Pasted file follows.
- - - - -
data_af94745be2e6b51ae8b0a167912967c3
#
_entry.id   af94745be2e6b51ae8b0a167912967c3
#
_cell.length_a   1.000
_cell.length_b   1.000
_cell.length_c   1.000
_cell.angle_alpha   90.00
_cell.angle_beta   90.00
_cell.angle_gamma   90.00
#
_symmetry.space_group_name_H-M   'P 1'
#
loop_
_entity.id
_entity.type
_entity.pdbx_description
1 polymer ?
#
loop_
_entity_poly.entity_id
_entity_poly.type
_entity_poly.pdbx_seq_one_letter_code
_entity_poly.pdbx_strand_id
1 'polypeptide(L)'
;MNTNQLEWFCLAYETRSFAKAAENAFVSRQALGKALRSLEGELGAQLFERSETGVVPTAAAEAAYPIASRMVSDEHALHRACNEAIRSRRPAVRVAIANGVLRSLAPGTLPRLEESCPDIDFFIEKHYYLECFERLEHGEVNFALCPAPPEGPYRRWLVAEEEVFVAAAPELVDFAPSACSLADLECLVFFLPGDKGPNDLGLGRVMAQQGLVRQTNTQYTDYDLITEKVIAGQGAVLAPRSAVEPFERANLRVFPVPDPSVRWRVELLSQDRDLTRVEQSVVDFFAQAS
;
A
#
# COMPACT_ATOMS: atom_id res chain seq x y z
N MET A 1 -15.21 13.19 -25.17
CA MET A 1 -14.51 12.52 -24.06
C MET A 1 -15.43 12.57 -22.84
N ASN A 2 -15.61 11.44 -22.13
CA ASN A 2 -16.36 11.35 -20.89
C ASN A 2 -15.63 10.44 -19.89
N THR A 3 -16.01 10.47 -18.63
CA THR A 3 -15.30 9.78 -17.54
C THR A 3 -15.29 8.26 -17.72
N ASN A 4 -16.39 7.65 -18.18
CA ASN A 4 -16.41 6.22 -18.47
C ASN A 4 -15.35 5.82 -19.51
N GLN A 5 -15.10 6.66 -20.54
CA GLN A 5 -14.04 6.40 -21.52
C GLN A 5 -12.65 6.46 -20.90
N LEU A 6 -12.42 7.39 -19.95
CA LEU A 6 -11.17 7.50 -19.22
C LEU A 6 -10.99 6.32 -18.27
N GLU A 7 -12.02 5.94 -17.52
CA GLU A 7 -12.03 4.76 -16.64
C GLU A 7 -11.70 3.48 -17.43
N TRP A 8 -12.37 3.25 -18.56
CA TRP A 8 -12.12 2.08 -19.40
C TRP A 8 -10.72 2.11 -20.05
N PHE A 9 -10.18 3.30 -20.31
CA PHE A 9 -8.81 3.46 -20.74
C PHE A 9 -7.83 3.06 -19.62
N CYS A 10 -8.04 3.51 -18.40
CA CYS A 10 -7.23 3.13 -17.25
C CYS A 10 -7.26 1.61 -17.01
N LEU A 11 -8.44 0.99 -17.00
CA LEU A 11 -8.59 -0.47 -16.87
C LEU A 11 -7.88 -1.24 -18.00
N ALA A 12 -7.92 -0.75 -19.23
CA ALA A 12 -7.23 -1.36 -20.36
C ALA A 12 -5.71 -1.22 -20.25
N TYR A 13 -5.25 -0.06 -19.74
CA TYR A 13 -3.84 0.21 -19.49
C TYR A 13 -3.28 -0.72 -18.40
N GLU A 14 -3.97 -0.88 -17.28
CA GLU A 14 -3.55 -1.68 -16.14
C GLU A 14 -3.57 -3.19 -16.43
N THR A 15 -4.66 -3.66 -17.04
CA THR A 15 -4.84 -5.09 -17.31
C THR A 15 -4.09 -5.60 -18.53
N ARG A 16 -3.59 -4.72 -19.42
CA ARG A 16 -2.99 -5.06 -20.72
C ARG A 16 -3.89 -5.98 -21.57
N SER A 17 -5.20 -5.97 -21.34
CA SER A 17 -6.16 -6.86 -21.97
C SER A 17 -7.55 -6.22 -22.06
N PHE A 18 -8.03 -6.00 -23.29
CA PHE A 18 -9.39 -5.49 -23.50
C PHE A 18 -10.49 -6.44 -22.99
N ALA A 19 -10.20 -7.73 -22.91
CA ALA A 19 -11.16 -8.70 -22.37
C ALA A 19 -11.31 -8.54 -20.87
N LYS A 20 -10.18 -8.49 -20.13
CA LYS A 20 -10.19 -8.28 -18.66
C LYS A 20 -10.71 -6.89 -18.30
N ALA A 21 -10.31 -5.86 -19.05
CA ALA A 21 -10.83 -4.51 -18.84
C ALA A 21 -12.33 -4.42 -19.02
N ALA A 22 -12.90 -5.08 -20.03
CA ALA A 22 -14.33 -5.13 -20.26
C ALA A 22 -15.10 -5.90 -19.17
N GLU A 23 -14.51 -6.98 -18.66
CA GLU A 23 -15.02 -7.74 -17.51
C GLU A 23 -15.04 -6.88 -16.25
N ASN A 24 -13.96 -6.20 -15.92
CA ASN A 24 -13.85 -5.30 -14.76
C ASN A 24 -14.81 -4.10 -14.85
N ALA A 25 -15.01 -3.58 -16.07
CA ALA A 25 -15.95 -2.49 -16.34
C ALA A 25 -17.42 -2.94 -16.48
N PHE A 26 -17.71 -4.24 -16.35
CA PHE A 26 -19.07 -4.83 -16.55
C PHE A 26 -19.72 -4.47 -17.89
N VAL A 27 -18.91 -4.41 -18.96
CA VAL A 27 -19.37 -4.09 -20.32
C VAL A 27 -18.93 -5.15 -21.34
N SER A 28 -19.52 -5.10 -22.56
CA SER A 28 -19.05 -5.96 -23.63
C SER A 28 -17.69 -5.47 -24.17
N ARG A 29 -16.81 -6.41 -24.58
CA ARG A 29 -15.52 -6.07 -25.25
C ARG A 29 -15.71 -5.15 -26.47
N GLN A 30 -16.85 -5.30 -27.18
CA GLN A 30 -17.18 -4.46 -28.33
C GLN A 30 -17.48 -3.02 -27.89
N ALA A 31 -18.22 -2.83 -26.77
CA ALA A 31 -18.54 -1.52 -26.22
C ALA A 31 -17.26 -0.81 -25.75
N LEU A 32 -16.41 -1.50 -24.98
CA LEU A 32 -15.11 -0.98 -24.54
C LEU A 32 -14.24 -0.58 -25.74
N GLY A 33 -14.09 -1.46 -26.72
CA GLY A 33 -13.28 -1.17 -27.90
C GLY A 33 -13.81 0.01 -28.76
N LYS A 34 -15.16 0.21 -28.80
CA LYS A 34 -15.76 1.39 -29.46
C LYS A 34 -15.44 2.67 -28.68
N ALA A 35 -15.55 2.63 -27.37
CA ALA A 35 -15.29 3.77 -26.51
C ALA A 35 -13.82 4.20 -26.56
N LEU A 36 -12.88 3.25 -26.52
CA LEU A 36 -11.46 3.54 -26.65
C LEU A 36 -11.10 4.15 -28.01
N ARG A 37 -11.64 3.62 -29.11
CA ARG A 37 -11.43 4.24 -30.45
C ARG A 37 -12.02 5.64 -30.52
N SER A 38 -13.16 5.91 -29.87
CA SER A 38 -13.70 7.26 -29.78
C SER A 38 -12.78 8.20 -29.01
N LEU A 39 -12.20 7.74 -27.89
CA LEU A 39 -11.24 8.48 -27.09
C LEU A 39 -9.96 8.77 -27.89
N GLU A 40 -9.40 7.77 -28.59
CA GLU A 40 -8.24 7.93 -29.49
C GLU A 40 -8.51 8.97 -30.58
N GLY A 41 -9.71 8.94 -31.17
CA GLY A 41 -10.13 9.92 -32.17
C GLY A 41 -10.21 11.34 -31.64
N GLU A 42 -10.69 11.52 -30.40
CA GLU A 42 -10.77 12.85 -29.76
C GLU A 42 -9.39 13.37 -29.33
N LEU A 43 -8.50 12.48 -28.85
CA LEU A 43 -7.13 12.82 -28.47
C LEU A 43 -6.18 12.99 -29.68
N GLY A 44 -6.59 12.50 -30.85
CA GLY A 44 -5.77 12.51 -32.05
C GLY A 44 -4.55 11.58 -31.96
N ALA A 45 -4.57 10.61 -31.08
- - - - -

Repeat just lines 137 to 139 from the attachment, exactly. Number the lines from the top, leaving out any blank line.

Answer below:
CA LEU A 36 -11.46 3.54 -26.65
C LEU A 36 -11.10 4.15 -28.01
N ARG A 37 -11.64 3.62 -29.11